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Illustration: Sarah Grillo/Axios

AT&T on Monday agreed to make major changes after a six-week standoff with activist investor Elliott Management.

The big picture: Current AT&T management stays, at least for now, but only after promising to boost buybacks, committing to lofty earnings targets, and promising to find someone new to run its media unit.

Investors were clearly pleased by the ceasefire, with shares closing up more than 4%. It has four major components:

  1. Leadership: AT&T will split the role of chairman and CEO upon the retirement of Randall Stephenson, who will stay on through the end of next year. It will also add two additional board members, one with expertise in technology.
  2. Debt: AT&T has agreed to sell around $10 billion of non-core assets next year, as part of a three-year plan to retire all of the debt taken on via the Time Warner purchase. It also won't make any large new acquisitions.
  3. Profit: AT&T is committing to generate earnings of between $3.60–$3.70 per share next year, and $4.50–$4.80 per share by 2022.
  4. Growth: AT&T will invest up to $2 billion in HBO Max next year, and $1 billion each year following, but sources say that it could reduce those numbers if the aforementioned profit goals aren't being met.

Between the lines: Sources say that AT&T also launched a formal search for the next CEO of WarnerMedia, the rebranded Time Warner media unit that includes HBO, Turner, and Warner Brothers.

  • Elliott had originally complained about Stephenson giving longtime ally John Stankey the job, arguing that Stankey had no media experience and already had enough on his plate as newly-named president and COO of AT&T.
  • Now someone new will get picked, and Stankey will need to compete within an internal and external search process for the right to succeed Stephenson.
  • There had been whispers that Elliott was interested in replacing Stephenson sooner, but he and Elliott have spent lots of time together over the past month, during which the CEO convinced Elliott that he is determined to leave a higher stock price as part of his legacy.

AT&T's pledge to sell $10 billion of core assets next year comes on the heels of a number of 2019 divestitures. Just this past month the company announced plans to:

  • Sell $680 million worth of U.S. wireless towers to a private equity firm, via a sale-leaseback transaction.
  • Sell its stake in European broadcaster Central European Media Enterprises Ltd. for about $1.1 billion in cash.
  • Sell its wireless and wired assets in Puerto Rico and the U.S. Virgin Islands for about $2 billion to Liberty Latin America.

Be smart: AT&T has a much higher debt load than many of its media and telecom competitors, but analysts don't think it's unmanageable, so long as it begins to systematically address its debt problem now.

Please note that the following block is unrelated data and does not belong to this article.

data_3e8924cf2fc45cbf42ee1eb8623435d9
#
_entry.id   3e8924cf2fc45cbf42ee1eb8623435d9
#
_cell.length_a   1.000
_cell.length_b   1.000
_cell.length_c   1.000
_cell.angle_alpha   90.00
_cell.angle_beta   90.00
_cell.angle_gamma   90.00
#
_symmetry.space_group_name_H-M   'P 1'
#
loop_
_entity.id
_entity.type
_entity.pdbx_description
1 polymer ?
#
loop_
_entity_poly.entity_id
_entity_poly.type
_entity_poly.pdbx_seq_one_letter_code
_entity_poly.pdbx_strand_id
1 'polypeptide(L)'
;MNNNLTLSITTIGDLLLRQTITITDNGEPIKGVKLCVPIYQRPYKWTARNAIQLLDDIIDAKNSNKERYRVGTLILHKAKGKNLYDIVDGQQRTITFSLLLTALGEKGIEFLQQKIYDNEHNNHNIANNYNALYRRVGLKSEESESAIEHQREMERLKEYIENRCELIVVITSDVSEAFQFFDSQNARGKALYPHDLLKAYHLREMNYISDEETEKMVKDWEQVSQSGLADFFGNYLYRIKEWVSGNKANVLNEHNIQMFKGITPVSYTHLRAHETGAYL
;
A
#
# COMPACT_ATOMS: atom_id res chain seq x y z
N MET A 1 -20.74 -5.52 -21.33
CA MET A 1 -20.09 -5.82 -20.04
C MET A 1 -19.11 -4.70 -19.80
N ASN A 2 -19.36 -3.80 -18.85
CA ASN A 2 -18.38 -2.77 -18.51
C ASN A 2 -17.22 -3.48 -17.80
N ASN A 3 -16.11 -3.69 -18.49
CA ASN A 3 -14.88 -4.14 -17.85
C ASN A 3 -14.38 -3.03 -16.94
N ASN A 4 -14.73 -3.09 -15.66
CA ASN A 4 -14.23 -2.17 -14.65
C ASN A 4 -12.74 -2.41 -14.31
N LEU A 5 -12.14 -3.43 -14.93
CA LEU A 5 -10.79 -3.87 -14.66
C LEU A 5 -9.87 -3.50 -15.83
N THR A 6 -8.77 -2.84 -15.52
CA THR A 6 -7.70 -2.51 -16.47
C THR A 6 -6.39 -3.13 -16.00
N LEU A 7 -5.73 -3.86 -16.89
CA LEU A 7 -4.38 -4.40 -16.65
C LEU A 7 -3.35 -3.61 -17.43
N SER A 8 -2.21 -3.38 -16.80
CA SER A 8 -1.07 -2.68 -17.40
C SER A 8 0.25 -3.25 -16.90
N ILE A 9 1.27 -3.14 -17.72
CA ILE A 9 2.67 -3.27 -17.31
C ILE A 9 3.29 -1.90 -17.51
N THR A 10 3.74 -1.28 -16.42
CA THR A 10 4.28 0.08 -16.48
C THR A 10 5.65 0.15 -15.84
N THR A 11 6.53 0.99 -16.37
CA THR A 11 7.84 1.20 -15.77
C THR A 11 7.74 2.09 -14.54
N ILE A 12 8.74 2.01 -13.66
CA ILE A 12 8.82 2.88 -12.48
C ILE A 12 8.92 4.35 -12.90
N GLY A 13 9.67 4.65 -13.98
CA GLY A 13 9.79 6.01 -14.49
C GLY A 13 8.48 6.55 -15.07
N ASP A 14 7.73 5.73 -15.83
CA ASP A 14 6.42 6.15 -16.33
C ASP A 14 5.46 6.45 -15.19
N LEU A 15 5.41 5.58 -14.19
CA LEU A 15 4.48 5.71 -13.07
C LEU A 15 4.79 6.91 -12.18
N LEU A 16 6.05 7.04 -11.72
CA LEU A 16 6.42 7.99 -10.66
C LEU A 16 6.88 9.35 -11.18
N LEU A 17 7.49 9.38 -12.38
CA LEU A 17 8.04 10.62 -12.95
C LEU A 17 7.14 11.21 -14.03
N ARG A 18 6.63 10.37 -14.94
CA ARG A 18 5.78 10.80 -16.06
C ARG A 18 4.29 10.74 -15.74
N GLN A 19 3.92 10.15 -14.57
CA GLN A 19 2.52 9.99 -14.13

The bottom line: Elliott is getting almost everything it wants from AT&T, so what happens from here will be as much about its reputation as its returns.

Editor's note: This article has been updated to clarify that AT&T will appoint two new directors. It originally said Elliott would have a say in the candidates.

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Updated 46 mins ago - World

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Mexico's President Andrés Manuel López Obrador during a press conference at National Palace in Mexico City, Mexico, on Wednesday. Photo: Ismael Rosas/Eyepix Group/Barcroft Media via Getty Images

Mexican President Andrés Manuel López Obrador announced Sunday evening that he's tested positive for COVID-19.

Driving the news: López Obrador tweeted that he has mild symptoms and is receiving medical treatment. "As always, I am optimistic," he added. "We will all move forward."

Sarah Huckabee Sanders to run for governor of Arkansas

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Former White House press secretary Sarah Huckabee Sanders will announce Monday that she's running for governor of Arkansas.

The big picture: Sanders was touted as a contender after it was announced she was leaving the Trump administration in June 2019. Then-President Trump tweeted he hoped she would run for governor, adding "she would be fantastic." Sanders is "seen as leader in the polls" in the Republican state, notes the Washington Post's Josh Dawsey, who first reported the news.

Coronavirus has inflamed global inequality

Illustration: Aïda Amer/Axios

History will likely remember the pandemic as the "first time since records began that inequality rose in virtually every country on earth at the same time." That's the verdict from Oxfam's inequality report covering the year 2020 — a terrible year that hit the poorest, hardest across the planet.

Why it matters: The world's poorest were already in a race against time, facing down an existential risk in the form of global climate change. The coronavirus pandemic could set global poverty reduction back as much as a full decade, according to the World Bank.